The Convention on Biological Diversity (CBD) initiated by the United Nations Environment Programme (UNEP) has three objectives: the conservation of biological diversity; the sustainable use of its components; and the fair and equitable sharing of benefits arising out of the utilization of genetic resources. In the Convention’s first Strategic Plan, adopted in 2002, the Parties committed themselves “to a more effective and coherent implementation of the three objectives of the Convention, to achieve by 2010 a significant reduction of the current rate of biodiversity loss at the global, regional and national level as a contribution to poverty alleviation and to the benefit of all life on Earth.” Nevertheless, in 2011, scientific consensus agree there stills a continuing loss of habitats and high rates of extinctions in the world. Unless urgent action is taken to reverse current trends, a wide range of services derived from ecosystems, underpinned by biodiversity, could rapidly be lost.
By decision V/10, the Conference of the Parties (COP) of the CBD decided to consider, at its sixth meeting in April 2002 (Cartagena, Colombia), the establishment of a global strategy for plant conservation (GSPC). The overall purpose of the Strategy is to achieve the three objectives of the Convention, particularly for Plant diversity. In decision VI/9, COP adopted the Global Strategy for Plant Conservation, and invited relevant organizations to endorse the strategy and contribute to its implementation. Parties and Governments were further invited to develop national and/or regional targets and to incorporate these into relevant plans, programmes and initiatives. The Strategy consists of the following five objectives:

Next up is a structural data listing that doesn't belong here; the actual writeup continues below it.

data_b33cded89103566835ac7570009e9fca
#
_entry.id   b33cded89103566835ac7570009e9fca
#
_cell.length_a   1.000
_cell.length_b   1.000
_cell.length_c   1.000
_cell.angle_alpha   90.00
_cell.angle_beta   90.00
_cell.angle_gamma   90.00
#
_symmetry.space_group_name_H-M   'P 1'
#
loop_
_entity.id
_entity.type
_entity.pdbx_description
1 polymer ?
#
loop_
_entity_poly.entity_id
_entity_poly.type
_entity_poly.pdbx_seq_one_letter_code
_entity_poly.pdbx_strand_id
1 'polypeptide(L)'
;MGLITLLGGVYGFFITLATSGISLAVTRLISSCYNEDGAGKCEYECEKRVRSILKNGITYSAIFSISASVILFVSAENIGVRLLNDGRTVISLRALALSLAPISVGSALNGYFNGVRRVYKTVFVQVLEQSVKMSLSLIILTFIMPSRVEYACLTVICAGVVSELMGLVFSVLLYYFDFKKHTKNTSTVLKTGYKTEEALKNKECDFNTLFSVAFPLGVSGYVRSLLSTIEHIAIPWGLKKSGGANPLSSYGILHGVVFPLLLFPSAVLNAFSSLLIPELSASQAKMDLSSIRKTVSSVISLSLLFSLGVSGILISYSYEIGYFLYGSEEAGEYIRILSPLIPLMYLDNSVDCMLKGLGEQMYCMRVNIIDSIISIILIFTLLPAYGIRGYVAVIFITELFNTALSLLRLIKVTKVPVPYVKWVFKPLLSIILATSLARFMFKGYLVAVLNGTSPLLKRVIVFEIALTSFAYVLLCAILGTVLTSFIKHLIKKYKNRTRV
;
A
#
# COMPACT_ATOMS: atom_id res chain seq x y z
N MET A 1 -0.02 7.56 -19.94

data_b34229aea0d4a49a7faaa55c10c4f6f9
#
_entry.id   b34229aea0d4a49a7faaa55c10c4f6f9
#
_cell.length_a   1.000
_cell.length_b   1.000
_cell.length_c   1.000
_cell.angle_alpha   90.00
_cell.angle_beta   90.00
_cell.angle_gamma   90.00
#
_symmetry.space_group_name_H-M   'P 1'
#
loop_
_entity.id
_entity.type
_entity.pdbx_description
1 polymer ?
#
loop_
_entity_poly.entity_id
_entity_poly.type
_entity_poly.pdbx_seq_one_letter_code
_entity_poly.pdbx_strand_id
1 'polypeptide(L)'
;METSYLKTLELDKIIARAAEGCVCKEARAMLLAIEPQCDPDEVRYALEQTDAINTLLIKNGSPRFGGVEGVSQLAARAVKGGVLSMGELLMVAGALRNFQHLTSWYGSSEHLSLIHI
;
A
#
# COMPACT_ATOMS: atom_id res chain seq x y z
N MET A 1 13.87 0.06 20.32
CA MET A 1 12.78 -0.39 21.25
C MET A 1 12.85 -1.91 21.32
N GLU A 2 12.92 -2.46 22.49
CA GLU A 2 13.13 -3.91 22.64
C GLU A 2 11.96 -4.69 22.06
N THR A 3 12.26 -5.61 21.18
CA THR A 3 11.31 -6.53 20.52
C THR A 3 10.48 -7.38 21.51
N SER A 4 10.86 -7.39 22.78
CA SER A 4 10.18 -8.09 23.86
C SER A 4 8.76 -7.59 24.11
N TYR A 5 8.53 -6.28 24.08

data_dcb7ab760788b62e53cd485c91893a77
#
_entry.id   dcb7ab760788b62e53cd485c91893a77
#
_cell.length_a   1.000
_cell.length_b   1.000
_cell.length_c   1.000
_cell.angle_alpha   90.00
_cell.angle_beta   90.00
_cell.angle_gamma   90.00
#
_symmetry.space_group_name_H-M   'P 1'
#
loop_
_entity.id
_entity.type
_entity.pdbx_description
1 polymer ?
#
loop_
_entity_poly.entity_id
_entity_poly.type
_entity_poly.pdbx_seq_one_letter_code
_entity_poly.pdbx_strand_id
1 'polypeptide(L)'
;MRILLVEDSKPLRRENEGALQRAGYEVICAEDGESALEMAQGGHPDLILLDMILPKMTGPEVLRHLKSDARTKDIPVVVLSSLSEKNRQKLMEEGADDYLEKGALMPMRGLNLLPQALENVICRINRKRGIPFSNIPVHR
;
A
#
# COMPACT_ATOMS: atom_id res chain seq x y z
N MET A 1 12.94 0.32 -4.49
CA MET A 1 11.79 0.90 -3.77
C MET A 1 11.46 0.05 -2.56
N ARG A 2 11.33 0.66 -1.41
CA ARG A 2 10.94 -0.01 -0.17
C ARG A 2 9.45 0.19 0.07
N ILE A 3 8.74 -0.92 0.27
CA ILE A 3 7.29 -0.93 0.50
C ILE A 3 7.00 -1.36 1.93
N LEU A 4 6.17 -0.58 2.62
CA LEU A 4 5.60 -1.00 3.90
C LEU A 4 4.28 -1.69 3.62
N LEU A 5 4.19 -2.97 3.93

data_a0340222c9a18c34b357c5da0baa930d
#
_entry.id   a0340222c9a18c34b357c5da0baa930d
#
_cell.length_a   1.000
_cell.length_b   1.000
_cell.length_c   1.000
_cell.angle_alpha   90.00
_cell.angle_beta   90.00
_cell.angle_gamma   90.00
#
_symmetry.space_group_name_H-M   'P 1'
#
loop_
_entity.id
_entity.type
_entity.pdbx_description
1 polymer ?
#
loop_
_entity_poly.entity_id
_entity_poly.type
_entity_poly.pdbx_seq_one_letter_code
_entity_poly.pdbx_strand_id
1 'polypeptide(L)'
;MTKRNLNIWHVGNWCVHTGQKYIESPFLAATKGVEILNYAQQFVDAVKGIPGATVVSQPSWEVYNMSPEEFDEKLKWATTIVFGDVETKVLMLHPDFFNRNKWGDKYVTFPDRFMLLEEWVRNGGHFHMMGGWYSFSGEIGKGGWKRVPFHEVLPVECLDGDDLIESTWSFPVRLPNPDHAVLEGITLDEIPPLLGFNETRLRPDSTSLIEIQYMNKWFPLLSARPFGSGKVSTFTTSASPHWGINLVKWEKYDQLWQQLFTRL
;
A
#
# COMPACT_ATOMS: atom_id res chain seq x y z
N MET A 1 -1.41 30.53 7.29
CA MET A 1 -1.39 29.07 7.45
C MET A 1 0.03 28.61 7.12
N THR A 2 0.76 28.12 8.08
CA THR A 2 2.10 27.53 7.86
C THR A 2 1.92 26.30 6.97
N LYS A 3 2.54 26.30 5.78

By ratifying the Convention on Biological Diversity (CBD) in June 1994, the Government of Cameroon (GoC) recognized that the implementation of the Convention’s provisions could halt and even reverse the loss of biodiversity and degradation of ecosystems for the benefit of Cameroon and the world today and tomorrow. Conservation of biological diversity and sustainable use of its components are not the responsibility of government alone. By involving representatives of different categories of biodiversity stakeholders in the development of the National Biodiversity Strategy and Action Plan (NBSAP), it was recognized that every Cameroonian must feel concerned about biodiversity and that implementation of the NBSAP is fundamental to achieving national development and improving our individual well –being. Cameroonian law No. 96/12 of August 5, 1996 on the Framework Law on the Environmental Management, Title III, Chapter V on the management of natural resources and conservation of biological diversity, Article 62 says: “The nature protection, animal and plant species’ preservation as well as their habitat, the defense of biological balances and ecosystems, the biological and genetic diversity’s conservation against any cause of degradation and extinction’s threat are of national interest. It is the responsibility of public services and every citizen to work on the defense of the natural heritage”.